Cast's study comes amid growing interest among IT organizations in understanding the corporate implications of technical debt.
Carolyn Seaman, an associate professor of information systems at the University of Maryland, Baltimore County, and the principal investigator in a National Science Foundation-funded program on technical debt, said the increasing attention is partly because "the metaphor just resonates with people."
There has long been research on the technical debt problem, "but this metaphor now makes it easier for researchers to describe their work in a way that makes it relevant for practitioners," she said.
"One obstacle to improving software quality has been the uncertainty around what development techniques and approaches actually result in higher quality," said Seaman.
Gartner last year chimed in on this topic, redefining the term as "IT debt." The IT research firm puts the worldwide cost of deferred maintenance in 2010 at $500 billion and rising to a trillion dollars in a few years.
It remains to be seen how efforts to affix a certain cost to technical debt can be used to provide a clear guide to business risks. But businesses are starting to pay more attention to the issue, said John Heintz, a technical consultant at Cutter Consortium.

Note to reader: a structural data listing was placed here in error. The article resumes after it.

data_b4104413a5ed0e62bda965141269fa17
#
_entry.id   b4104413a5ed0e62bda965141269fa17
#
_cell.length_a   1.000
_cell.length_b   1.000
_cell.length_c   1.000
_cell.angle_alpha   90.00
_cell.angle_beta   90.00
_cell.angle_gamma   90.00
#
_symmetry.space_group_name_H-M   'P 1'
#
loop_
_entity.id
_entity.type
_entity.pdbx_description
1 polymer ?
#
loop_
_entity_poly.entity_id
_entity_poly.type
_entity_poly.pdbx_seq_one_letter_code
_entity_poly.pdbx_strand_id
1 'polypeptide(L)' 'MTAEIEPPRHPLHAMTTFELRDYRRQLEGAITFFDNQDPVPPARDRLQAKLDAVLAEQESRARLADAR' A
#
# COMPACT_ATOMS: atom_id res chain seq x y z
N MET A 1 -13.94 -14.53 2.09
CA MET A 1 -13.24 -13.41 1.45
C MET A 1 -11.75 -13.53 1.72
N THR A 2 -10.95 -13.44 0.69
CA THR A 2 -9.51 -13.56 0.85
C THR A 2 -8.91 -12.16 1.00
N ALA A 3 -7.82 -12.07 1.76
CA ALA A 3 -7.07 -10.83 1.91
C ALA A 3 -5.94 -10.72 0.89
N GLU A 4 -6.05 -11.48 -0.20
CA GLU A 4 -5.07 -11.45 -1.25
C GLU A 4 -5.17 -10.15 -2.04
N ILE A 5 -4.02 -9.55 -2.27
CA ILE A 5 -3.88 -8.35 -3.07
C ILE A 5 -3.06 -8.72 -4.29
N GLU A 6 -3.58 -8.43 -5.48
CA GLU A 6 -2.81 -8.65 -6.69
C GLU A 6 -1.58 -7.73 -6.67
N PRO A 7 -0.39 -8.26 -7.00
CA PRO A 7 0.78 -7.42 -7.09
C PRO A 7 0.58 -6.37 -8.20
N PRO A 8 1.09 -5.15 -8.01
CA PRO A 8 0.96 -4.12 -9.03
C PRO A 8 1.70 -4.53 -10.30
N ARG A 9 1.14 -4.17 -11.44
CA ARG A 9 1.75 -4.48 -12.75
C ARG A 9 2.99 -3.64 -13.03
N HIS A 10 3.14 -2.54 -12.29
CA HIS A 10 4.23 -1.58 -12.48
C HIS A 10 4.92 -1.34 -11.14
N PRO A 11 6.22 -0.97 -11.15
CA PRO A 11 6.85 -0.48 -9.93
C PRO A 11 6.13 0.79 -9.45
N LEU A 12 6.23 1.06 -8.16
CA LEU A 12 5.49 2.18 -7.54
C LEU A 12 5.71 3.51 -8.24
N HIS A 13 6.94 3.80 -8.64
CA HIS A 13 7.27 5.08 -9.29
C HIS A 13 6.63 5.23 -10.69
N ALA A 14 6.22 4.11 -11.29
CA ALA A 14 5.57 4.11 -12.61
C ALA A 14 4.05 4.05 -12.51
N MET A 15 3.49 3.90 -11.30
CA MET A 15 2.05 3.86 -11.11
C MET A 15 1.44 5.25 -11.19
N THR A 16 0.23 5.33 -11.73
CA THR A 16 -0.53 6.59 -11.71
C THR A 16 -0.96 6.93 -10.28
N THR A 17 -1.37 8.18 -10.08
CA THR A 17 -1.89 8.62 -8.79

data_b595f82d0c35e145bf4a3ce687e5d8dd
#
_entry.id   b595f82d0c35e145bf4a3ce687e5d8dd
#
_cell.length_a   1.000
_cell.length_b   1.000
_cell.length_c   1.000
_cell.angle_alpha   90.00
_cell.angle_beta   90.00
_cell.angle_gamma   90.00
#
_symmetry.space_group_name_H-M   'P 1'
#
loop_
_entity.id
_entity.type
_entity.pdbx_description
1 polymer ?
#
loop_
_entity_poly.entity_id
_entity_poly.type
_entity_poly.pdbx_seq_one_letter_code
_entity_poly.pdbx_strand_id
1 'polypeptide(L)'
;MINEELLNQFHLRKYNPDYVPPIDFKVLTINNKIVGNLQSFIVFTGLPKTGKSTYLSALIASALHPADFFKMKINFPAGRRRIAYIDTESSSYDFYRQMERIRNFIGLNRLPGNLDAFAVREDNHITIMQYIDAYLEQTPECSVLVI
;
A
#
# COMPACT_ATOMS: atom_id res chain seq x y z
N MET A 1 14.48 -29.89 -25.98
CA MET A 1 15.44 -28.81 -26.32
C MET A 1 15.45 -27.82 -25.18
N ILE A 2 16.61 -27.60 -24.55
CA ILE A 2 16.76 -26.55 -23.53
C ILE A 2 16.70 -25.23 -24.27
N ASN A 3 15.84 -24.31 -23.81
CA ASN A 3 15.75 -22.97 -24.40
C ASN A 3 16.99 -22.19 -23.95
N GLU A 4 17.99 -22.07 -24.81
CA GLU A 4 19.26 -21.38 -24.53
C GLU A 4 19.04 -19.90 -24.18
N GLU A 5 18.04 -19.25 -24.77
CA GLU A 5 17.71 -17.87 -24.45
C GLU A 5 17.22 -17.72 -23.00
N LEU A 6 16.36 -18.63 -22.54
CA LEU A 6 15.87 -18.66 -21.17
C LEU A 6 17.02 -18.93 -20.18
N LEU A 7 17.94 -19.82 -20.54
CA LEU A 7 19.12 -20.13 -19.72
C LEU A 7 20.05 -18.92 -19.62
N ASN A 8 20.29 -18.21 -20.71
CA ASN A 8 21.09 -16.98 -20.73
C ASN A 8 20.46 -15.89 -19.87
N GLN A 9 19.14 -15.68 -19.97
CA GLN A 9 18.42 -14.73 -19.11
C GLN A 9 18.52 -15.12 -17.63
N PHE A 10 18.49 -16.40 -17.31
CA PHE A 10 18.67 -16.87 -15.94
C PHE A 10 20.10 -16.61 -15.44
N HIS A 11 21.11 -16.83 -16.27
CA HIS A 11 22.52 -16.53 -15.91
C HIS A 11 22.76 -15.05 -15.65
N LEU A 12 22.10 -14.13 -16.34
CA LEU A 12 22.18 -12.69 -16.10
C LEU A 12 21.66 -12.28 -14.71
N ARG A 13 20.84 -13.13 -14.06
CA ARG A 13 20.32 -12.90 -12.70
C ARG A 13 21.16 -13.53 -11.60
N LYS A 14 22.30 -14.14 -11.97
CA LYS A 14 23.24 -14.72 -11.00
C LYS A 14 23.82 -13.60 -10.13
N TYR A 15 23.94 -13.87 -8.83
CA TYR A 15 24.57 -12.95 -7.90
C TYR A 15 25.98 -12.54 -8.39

Heintz said he has begun to see technical debt being raised as a due diligence issue in mergers and acquisitions, and increasing awareness of it is influencing software development practices.
Putting more attention on technical debt doesn't mean that developers won't still cut corners to speed development, said Heintz.
"Sometimes it is appropriate and necessary to cut corners, but it is never appropriate to forget that you cut them and ignore the fact," said Heintz.
The Software Engineering Institute at Carnegie Mellon Universities, a federally funded research center sponsored by the U.S. Department of Defense, started working on the technical debt issue about two years ago and has been organizing workshops on the issue, according to Ipek Ozkaya, a senior member of the technical staff.
"There is increasing interest in this area because people want to get to the foundations of it," said Ozkaya.
Beyond some code metrics about how to illustrate technical debt, Ozkaya said there is a lack of guidance "about how to pay it (technical debt) back and how to know when you even have to pay it back, and how to map it to your changing requirements."